Cons'IS'tent Incons'IS'tency (1976)

From the December 1976 issue of the Socialist Standard

The Saturday afternoon meeting of the Socialist Party at Glasgow's Exchange Square was "honoured" by the attendance of some members of the International Socialists who, not having a meeting of their own to bore people with, decided to latch on to ours instead. Immediately, our speakers were taken to task for not doing anything about "the current urgent proble facing the working class".

"Which urgent problem?"

"Unemployment. You never protest against these problems!"

"Wrong", the speaker replied. "That's precisely what I am doing this afternoon: protesting not merely against unemployment, but all the problems the working class as a whole suffer directly under capitalism".

"But that's not positive enough. What you should be doing is getting out on the streets and marching. That gets definite results."

"Yes, sore feet. Don't you understand the basic ABC of capitalism? Employers employ workers to produce commodities. If they can't be sold on the world's markers to realize a profit for the owner, then he will have no alternative but to close down his factory."

"We would occupy that factory", the critic asserted.

"They tried that in an Italian car factory", said the SPGB speaker. "Then they made a brilliant discovery: you can't eat tyres or drink petrol. So they simply came back out".

"But they would be assisted by their fellow trade-unionists".

"All that would result in", said the speaker, "would be a factory full of unpaid night-watchmen". He added, on the question of the so-called "right to work": "Unemployment can't be solved by making slavish demands for an alleged 'right' which doesn't exist. Neither can any tangible difference be made by screeching at trade-union leaders or throwing sticks at Callaghan's car. How illogical can you be in the IS? First you urge the workers to vote the Labour Party into power - then, when they do get in, you attack them for doing what you voted them into power for: running British capitalism!"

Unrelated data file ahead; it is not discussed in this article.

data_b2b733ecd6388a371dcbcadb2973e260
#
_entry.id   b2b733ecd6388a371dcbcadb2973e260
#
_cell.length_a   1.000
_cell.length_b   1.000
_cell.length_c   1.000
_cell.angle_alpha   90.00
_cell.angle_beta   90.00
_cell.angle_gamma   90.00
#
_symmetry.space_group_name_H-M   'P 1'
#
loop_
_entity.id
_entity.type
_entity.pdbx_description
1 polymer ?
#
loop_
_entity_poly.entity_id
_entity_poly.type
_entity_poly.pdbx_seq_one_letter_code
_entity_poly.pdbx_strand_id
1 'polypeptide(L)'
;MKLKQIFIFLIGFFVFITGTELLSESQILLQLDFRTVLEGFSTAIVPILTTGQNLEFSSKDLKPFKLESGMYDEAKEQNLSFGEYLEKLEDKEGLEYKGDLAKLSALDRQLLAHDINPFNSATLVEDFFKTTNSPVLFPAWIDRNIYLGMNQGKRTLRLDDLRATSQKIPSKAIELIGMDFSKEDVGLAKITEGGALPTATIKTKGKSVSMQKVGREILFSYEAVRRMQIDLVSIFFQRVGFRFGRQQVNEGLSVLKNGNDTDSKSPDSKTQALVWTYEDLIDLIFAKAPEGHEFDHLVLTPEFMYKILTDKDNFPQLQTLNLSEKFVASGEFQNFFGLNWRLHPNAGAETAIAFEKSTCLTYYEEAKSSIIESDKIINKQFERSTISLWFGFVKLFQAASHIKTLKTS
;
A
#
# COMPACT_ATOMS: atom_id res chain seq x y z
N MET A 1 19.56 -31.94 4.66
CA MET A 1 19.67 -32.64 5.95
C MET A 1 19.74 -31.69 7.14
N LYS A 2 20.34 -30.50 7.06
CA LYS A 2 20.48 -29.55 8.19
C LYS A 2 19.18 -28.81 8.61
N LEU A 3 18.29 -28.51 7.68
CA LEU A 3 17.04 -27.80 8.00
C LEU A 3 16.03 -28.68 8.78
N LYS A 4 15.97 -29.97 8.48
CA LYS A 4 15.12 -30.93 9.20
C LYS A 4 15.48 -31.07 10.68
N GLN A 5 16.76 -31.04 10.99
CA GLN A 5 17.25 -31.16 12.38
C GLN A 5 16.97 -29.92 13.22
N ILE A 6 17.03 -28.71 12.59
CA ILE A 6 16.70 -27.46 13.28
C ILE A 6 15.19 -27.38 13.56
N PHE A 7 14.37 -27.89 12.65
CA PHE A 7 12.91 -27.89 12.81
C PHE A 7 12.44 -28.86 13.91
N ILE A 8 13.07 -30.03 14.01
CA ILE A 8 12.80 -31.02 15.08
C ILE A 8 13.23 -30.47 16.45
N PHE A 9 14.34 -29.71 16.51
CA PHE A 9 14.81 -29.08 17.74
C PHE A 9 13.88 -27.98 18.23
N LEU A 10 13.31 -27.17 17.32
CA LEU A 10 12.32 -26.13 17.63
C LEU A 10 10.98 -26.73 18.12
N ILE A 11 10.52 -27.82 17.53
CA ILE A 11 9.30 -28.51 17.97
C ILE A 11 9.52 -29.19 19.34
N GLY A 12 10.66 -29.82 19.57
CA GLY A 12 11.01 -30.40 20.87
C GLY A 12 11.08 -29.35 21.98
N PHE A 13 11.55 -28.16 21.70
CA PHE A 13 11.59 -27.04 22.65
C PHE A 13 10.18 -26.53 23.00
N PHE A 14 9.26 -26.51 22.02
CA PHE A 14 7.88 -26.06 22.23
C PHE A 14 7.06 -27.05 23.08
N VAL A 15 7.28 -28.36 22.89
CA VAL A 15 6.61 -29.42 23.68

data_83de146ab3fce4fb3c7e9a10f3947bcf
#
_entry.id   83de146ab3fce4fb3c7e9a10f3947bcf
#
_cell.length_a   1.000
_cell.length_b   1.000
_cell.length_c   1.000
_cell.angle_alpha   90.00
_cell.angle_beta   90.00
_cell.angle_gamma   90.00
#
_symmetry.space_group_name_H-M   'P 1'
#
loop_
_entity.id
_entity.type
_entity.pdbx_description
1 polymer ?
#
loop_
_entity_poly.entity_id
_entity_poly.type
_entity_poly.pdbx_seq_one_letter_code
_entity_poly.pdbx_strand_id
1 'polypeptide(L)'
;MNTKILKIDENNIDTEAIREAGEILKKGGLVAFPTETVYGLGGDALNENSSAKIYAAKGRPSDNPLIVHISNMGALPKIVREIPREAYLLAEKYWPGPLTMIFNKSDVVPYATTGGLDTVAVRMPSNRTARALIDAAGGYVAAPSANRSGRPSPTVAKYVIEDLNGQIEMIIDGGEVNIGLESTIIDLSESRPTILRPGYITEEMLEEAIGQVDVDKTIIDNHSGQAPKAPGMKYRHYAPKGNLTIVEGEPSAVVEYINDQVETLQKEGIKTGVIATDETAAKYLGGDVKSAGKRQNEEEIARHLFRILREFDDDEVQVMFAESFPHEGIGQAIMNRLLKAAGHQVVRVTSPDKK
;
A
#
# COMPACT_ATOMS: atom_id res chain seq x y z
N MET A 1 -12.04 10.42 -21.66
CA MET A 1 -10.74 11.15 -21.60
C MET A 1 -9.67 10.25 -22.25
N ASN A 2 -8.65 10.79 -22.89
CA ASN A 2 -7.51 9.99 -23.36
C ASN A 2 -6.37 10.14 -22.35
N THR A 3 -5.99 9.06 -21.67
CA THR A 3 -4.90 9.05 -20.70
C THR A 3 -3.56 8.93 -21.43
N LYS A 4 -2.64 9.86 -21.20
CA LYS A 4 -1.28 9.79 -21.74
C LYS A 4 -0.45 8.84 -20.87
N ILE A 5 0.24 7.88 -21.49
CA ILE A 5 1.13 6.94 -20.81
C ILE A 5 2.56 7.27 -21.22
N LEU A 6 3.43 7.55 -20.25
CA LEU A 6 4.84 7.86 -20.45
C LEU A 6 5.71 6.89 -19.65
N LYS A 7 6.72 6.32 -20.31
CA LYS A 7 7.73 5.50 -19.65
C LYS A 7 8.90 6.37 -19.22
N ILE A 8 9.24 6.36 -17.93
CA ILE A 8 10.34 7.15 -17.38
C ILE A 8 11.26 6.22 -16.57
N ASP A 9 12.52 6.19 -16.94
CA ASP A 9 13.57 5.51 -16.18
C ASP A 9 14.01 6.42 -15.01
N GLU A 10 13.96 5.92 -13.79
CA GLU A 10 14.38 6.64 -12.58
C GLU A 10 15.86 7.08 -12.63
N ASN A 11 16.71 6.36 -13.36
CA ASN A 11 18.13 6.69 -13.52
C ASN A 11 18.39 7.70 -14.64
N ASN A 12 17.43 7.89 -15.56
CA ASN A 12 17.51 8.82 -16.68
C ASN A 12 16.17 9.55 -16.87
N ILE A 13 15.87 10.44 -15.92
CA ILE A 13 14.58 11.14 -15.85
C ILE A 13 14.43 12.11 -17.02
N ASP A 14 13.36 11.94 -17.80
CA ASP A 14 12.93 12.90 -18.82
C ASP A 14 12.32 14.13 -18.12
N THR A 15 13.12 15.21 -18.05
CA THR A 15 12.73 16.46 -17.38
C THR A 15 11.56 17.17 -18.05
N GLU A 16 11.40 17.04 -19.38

"Tactics, comrade, tactics", the IS member explained. And, with a straight face, he said: "What you've got to do is show the workers the utter futility of voting for the Labour Party, by telling them to vote Labour. That way they experience how awful the anti-working class Labour Party is".

Trying to prevent himself reeling dizzily off the platform, the SPGB speaker said: "What will happen if you put up candidates at the next election? Will you urge workers to vote Labour in constituencies where you are contesting?" This brought the discussion round to the fact that, despite their avowed anti-parliamentarianism, IS were contesting the election at Walsall. This mental somersault was defended with the claim that workers, disgusted with the National Front, would turn instead to them!

The speaker told the audience that the SPGB had tried to debate with the National Front but the meeting was broken up by "freedom-lovers" who were against the free expression of opinions - including members of IS. Apparently as the only reply they could think of, one of the IS group said: "Do you mean that you actually debated with people like the National Front?"

"We debated with IS too", said the speaker. "The way to defeat organizations like the National Front is not to suppress them but to have them express their views and then expose them for the gibberish they are. Once armed with Socialist knowledge, no worker will allow himself to be led up every blind alley demanding the thousand-and-one 'urgent' reforms which only ensure that capitalism stumbles on a little longer".